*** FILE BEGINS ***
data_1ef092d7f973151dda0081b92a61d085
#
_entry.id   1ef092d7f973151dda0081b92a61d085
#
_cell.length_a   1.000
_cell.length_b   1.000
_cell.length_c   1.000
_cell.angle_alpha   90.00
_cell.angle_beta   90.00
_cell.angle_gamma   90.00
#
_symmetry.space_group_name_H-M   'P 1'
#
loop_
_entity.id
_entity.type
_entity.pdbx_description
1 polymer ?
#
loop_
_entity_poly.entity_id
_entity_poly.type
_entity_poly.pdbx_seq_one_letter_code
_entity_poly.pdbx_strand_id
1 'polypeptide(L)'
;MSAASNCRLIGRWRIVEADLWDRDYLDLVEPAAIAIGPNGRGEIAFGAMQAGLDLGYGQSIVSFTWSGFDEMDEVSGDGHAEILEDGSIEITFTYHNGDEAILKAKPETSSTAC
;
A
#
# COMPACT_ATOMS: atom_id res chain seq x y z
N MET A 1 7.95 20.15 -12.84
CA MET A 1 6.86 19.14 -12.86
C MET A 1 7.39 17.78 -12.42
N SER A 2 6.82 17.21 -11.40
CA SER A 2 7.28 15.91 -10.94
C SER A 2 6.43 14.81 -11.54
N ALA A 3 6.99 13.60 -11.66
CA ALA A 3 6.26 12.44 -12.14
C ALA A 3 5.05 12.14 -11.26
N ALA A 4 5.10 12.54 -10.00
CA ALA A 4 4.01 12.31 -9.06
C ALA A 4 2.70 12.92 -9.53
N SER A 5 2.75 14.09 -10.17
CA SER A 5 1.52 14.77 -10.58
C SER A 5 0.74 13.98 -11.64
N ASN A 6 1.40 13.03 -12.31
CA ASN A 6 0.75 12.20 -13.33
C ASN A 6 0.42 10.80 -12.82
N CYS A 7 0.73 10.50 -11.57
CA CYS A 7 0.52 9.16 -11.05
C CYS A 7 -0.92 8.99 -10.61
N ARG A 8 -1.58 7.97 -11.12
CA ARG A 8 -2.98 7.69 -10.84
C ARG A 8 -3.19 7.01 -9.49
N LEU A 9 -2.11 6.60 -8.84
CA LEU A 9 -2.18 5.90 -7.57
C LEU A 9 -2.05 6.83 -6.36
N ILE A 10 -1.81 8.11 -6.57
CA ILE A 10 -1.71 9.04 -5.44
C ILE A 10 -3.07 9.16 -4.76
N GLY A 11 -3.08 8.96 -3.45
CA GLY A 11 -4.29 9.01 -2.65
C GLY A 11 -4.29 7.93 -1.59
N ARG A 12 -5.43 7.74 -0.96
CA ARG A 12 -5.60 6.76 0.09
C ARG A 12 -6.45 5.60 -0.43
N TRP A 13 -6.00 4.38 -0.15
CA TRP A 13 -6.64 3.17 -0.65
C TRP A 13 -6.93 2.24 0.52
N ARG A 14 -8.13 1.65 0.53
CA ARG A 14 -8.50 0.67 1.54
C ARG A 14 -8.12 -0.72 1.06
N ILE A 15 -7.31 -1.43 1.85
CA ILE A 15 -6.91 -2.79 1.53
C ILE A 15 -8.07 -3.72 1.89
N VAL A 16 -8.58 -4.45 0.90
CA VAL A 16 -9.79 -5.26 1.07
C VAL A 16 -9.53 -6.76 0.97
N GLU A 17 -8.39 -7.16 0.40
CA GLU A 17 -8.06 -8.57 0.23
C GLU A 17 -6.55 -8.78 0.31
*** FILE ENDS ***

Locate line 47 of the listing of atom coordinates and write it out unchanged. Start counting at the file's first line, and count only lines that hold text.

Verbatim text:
CA ASN A 6 0.75 12.20 -13.33